One of the smartest choices here the film takes is to not spell everything out. For example, we never really learn why the horse she continues to visit is no longer her horse. While we catch glimpses of a moment in a flashback where we see a young acquaintance of Sarah’s thrown from a horse and injured, and anytime Sarah comes around the stables, the owner (Toby Huss) acts nervously and is clearly uncomfortable at her presence. But till the end it remains an uncommented-upon detail that goes a long way towards establishing who Sarah is, and how the people in her life perceive her.
But when the script starts trying to provide some answers to some of its many mysteries, it comes up short. The film felt like a good place for a discussion about mental illness, but then the film backtracks and doesn’t want to leave Sarah insane. Both possibilities aren’t out of the question.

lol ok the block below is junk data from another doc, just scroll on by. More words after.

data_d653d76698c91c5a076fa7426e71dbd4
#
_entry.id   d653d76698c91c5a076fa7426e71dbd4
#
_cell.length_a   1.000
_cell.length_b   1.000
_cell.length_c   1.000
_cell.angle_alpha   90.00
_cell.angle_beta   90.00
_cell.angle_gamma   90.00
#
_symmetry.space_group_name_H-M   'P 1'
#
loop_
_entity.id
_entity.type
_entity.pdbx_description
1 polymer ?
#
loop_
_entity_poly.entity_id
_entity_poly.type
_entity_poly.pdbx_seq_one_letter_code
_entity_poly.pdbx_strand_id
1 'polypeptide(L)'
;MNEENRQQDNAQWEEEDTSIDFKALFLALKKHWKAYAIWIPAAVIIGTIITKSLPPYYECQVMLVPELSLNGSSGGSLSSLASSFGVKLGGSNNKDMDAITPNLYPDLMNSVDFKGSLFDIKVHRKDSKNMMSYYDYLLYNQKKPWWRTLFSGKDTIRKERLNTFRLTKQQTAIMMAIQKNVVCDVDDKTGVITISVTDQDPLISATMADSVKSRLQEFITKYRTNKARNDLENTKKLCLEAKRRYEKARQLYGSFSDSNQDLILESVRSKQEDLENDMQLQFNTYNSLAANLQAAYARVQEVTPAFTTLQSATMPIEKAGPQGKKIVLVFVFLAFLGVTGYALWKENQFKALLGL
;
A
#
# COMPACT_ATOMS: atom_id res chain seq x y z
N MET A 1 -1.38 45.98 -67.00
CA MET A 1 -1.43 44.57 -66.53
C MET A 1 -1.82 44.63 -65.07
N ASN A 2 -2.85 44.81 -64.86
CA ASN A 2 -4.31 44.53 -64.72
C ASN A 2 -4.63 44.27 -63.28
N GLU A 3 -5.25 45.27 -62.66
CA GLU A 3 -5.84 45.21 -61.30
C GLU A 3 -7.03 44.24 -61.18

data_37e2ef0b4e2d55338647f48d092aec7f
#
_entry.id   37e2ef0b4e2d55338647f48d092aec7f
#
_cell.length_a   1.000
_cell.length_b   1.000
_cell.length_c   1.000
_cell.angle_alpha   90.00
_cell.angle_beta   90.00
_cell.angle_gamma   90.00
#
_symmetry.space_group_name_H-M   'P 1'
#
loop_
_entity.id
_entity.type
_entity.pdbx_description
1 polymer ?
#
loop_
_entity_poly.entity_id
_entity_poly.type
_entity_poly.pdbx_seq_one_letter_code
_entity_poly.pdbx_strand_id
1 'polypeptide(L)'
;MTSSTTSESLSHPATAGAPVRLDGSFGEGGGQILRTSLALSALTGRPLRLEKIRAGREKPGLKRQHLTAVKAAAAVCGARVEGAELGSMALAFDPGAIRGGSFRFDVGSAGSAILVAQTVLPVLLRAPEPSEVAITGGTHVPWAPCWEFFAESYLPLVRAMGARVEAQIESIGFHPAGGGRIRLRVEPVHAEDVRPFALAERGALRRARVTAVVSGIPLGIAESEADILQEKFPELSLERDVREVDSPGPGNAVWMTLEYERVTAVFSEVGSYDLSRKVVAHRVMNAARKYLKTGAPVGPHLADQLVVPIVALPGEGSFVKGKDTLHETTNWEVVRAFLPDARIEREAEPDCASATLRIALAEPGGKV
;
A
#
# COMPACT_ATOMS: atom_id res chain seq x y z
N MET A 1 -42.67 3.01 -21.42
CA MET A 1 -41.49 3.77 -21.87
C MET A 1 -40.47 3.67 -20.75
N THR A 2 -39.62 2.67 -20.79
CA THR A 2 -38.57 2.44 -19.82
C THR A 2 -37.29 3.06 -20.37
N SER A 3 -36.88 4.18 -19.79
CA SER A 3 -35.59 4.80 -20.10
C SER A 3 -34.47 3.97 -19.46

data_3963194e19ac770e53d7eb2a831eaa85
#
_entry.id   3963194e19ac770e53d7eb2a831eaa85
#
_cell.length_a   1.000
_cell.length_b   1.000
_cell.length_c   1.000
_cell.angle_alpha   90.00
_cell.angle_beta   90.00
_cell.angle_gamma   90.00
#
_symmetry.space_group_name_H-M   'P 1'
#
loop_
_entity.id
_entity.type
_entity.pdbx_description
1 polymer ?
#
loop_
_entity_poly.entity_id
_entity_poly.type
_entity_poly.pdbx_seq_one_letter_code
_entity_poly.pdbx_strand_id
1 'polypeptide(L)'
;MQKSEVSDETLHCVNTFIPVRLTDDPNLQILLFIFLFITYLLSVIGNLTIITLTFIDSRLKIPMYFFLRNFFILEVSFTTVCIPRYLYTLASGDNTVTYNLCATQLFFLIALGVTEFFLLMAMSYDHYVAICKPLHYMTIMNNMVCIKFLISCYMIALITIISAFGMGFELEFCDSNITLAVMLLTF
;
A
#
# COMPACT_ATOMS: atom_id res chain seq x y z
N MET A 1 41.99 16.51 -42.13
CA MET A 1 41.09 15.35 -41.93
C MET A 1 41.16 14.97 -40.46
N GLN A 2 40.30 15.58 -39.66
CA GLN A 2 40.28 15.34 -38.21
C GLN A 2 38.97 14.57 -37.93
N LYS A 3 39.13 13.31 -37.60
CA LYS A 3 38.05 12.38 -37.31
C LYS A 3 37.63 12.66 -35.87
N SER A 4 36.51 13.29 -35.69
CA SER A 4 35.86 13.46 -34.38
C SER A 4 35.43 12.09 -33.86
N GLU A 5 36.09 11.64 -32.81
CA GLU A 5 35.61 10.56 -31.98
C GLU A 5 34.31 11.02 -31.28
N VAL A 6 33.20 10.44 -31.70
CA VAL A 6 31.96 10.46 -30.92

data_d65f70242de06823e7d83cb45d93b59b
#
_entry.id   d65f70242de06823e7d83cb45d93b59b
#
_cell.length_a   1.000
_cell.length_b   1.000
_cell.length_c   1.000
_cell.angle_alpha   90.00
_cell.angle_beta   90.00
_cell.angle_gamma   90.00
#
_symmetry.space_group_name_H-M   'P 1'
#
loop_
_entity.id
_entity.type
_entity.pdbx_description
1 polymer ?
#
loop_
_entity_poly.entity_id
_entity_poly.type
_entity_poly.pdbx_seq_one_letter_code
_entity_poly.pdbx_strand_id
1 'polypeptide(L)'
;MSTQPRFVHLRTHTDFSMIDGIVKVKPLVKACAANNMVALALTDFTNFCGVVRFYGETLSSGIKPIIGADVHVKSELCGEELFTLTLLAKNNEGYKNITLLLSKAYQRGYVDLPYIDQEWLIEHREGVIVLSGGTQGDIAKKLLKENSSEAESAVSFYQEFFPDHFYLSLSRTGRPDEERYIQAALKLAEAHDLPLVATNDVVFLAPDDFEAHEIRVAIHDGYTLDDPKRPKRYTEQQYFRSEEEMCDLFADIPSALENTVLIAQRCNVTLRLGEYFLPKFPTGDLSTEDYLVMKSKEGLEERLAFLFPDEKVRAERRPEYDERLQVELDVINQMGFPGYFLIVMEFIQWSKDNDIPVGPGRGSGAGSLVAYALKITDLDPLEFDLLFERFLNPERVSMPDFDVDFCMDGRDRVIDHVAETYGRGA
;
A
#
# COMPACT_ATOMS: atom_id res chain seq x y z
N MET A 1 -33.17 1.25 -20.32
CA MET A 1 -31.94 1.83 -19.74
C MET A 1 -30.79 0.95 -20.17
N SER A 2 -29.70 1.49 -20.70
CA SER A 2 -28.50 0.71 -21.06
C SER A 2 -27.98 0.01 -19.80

The story is told from Sarah so in her mind she could have been proven right at the end, while in reality, she’s in a mental institution unable to escape the trap of her mind’s creation. It felt unsure by creating an ambiguity at the end by really questioning if Sarah is actually right about the abductions and time travel. It seemed like an easy way out for a tough situation.
The film is obviously a very meaningful film to Alison Brie, as she gives it her all as Sarah and played both the small and big moments perfectly. Brie carries the film into a completely different territory, both as an actress and a co-writer. She dug much deeper than she would in an average, forgettable coming-of-age tale, and her performance makes the film definitely worth watching.
The supporting cast which consists of Molly Shannon, Paul Reiser, Debby Ryan, John Reynolds, Robin Tunney, Matthew Gray Gubler, Jake Picking, John Ortiz, Angela Trimbur, Toby Huss and Jay Duplass also play their parts well. On the whole, ‘Horse Girl’ is an insightful character-based film which despite its shortcomings manages to be a very hypnotic experience.
Directed – Jeff Baena
Rated – R
Run Time – 103 minutes